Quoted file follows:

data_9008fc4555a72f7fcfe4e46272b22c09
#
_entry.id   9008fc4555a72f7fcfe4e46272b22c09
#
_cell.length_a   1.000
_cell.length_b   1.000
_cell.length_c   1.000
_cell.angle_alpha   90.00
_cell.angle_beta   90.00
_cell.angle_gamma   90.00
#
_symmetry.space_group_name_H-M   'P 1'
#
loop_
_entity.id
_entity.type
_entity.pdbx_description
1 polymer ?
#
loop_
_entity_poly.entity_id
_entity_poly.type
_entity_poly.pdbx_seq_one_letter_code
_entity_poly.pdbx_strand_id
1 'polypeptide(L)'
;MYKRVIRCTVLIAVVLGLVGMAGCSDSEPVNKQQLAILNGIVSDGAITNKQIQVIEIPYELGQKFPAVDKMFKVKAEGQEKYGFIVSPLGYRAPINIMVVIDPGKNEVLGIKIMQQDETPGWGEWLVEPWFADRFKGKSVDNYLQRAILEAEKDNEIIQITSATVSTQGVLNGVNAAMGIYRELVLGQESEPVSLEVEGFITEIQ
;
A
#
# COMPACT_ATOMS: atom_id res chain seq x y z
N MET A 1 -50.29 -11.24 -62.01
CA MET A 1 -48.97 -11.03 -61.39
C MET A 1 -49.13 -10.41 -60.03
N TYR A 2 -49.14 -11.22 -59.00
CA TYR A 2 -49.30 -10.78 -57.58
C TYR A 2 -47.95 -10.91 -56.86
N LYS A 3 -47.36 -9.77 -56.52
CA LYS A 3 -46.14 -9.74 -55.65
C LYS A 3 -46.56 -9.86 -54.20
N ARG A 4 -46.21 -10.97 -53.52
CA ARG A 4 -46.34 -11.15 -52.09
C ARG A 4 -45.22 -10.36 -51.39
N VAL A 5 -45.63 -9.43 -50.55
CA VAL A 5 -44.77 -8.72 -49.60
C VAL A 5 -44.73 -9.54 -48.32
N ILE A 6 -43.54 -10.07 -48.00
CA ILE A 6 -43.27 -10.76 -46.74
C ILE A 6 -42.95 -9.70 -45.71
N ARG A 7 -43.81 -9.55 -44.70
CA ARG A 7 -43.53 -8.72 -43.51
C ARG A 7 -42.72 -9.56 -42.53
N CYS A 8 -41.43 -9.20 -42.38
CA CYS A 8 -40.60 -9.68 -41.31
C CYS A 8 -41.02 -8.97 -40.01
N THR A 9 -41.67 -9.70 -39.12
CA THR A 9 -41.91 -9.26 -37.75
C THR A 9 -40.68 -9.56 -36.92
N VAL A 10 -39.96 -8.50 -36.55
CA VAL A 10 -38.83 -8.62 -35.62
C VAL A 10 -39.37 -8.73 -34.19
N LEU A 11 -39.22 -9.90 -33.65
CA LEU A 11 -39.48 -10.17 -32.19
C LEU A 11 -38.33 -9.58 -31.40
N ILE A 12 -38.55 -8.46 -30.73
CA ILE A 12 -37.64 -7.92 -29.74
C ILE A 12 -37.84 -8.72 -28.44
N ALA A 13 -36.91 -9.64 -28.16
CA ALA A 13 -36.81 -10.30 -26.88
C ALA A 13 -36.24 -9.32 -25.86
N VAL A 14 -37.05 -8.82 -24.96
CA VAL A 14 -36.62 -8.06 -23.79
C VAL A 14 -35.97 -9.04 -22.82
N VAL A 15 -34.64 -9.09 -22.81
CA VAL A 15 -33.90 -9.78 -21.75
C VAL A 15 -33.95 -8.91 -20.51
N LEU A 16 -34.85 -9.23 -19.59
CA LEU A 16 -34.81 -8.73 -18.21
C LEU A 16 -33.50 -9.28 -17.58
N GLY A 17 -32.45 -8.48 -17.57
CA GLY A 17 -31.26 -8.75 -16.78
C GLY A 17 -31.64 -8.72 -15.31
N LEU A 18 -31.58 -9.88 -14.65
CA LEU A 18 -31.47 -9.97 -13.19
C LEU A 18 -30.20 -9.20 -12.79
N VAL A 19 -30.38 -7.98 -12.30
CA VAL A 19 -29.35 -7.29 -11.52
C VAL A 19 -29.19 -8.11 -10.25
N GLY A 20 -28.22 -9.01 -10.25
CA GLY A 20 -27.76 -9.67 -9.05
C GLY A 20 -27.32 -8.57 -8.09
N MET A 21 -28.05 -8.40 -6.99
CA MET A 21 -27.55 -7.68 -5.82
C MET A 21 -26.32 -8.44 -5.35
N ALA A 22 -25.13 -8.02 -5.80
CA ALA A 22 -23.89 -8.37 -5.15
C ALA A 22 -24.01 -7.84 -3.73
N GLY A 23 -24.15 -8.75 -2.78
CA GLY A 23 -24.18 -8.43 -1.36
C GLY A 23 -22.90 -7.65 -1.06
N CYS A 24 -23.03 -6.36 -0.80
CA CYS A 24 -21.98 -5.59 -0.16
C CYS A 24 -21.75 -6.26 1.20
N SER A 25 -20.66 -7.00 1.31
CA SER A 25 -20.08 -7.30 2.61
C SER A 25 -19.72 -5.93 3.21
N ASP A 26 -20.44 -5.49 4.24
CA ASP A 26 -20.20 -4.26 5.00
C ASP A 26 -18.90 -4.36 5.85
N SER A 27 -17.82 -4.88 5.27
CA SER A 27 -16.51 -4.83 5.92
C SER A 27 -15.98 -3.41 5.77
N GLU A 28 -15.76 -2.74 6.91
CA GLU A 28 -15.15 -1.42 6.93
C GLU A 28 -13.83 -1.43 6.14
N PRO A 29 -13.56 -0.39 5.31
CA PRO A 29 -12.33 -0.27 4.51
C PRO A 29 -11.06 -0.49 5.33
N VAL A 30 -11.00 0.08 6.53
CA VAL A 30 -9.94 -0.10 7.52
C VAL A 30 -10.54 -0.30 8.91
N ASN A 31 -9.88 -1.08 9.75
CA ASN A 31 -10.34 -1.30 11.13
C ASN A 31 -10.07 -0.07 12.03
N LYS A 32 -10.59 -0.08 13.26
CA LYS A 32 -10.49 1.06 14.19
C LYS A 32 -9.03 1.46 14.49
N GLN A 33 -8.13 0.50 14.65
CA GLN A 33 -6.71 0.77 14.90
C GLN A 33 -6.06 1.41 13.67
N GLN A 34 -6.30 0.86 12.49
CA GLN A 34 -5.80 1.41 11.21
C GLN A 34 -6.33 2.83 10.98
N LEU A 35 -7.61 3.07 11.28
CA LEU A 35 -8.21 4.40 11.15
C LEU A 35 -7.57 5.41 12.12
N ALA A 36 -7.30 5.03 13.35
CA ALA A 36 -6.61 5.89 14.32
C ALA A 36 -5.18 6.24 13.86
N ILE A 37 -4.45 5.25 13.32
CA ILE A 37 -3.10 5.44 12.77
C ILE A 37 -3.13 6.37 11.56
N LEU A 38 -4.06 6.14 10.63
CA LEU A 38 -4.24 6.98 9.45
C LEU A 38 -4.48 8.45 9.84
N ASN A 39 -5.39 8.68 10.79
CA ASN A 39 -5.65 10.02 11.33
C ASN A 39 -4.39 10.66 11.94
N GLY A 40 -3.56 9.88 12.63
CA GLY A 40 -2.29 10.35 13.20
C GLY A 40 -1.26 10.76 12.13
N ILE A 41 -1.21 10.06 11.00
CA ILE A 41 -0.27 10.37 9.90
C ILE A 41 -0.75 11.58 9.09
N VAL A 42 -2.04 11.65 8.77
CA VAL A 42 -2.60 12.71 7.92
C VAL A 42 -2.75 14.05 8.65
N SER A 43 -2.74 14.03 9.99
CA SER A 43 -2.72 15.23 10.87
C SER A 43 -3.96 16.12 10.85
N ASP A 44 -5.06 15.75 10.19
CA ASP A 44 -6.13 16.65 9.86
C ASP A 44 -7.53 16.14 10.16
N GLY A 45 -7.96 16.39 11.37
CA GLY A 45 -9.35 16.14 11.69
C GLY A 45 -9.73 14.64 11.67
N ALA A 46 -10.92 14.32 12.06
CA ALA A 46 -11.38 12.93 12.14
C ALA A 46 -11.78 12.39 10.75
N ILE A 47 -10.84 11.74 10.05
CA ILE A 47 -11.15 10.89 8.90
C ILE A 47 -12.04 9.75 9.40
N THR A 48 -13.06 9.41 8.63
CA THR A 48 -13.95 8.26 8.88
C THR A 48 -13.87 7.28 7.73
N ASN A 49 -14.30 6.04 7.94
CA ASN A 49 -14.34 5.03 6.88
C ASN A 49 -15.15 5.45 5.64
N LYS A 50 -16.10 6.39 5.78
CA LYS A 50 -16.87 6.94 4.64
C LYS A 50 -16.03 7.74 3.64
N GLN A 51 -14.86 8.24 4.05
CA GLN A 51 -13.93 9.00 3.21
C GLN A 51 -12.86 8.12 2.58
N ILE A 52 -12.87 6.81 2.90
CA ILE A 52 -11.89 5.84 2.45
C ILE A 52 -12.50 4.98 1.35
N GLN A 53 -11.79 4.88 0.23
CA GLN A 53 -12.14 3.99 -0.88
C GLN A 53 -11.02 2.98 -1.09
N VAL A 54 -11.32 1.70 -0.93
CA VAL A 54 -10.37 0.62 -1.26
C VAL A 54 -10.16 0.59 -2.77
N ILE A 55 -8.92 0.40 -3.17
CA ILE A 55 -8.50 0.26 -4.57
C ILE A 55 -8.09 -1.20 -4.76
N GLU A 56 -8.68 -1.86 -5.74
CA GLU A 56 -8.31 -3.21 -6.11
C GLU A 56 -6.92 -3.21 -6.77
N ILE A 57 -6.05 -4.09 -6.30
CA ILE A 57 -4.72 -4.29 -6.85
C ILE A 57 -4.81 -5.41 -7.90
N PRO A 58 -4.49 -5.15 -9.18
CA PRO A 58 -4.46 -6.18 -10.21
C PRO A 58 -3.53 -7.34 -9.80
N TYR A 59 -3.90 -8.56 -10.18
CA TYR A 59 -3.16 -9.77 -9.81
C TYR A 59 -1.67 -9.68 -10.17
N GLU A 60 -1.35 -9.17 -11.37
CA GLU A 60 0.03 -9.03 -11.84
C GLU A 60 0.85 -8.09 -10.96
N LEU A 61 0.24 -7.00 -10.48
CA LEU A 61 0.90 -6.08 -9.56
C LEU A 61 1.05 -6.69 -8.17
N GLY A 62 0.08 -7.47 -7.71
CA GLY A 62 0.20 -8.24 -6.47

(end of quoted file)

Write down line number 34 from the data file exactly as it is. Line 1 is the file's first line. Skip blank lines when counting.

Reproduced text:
N TYR A 2 -49.14 -11.22 -59.00